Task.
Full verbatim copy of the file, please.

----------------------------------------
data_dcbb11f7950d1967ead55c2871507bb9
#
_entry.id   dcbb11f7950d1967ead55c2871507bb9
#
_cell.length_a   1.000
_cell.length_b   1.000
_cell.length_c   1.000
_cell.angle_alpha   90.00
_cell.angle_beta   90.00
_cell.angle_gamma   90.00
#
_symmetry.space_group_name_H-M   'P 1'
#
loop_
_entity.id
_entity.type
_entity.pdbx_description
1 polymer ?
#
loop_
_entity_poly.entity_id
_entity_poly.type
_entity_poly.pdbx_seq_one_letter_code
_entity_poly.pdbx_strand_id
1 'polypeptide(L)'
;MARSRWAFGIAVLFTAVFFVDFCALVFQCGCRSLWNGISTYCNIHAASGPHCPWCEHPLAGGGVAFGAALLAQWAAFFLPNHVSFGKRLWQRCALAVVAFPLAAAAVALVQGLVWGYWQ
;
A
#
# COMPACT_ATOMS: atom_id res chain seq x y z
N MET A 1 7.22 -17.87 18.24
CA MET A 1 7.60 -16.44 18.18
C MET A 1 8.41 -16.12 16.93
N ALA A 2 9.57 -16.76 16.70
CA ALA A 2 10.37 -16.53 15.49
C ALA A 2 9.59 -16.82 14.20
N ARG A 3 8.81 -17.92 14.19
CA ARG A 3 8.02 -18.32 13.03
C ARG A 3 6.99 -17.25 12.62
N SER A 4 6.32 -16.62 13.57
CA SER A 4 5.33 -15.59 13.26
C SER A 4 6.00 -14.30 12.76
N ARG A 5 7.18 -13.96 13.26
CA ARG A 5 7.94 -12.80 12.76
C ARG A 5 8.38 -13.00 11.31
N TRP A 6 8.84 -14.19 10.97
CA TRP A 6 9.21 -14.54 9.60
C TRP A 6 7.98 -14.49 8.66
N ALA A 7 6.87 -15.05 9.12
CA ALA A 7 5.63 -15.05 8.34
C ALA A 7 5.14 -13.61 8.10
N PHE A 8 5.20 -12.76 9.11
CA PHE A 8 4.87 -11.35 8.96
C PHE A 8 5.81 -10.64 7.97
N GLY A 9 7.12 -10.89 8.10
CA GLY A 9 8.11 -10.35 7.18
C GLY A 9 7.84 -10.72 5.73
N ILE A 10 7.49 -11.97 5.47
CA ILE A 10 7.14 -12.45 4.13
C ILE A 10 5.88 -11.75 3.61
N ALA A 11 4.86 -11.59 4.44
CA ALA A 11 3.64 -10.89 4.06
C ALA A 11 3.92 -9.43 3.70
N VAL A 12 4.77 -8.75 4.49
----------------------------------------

data_dcbb11f7950d1967ead55c2871507bb9
#
_entry.id   dcbb11f7950d1967ead55c2871507bb9
#
_cell.length_a   1.000
_cell.length_b   1.000
_cell.length_c   1.000
_cell.angle_alpha   90.00
_cell.angle_beta   90.00
_cell.angle_gamma   90.00
#
_symmetry.space_group_name_H-M   'P 1'
#
loop_
_entity.id
_entity.type
_entity.pdbx_description
1 polymer ?
#
loop_
_entity_poly.entity_id
_entity_poly.type
_entity_poly.pdbx_seq_one_letter_code
_entity_poly.pdbx_strand_id
1 'polypeptide(L)'
;MARSRWAFGIAVLFTAVFFVDFCALVFQCGCRSLWNGISTYCNIHAASGPHCPWCEHPLAGGGVAFGAALLAQWAAFFLPNHVSFGKRLWQRCALAVVAFPLAAAAVALVQGLVWGYWQ
;
A
#
# COMPACT_ATOMS: atom_id res chain seq x y z
N MET A 1 7.22 -17.87 18.24
CA MET A 1 7.60 -16.44 18.18
C MET A 1 8.41 -16.12 16.93
N ALA A 2 9.57 -16.76 16.70
CA ALA A 2 10.37 -16.53 15.49
C ALA A 2 9.59 -16.82 14.20
N ARG A 3 8.81 -17.92 14.19
CA ARG A 3 8.02 -18.32 13.03
C ARG A 3 6.99 -17.25 12.62
N SER A 4 6.32 -16.62 13.57
CA SER A 4 5.33 -15.59 13.26
C SER A 4 6.00 -14.30 12.76
N ARG A 5 7.18 -13.96 13.26
CA ARG A 5 7.94 -12.80 12.76
C ARG A 5 8.38 -13.00 11.31
N TRP A 6 8.84 -14.19 10.97
CA TRP A 6 9.21 -14.54 9.60
C TRP A 6 7.98 -14.49 8.66
N ALA A 7 6.87 -15.05 9.12
CA ALA A 7 5.63 -15.05 8.34
C ALA A 7 5.14 -13.61 8.10
N PHE A 8 5.20 -12.76 9.11
CA PHE A 8 4.87 -11.35 8.96
C PHE A 8 5.81 -10.64 7.97
N GLY A 9 7.12 -10.89 8.10
CA GLY A 9 8.11 -10.35 7.18
C GLY A 9 7.84 -10.72 5.73
N ILE A 10 7.49 -11.97 5.47
CA ILE A 10 7.14 -12.45 4.13
C ILE A 10 5.88 -11.75 3.61
N ALA A 11 4.86 -11.59 4.44
CA ALA A 11 3.64 -10.89 4.06
C ALA A 11 3.92 -9.43 3.70
N VAL A 12 4.77 -8.75 4.49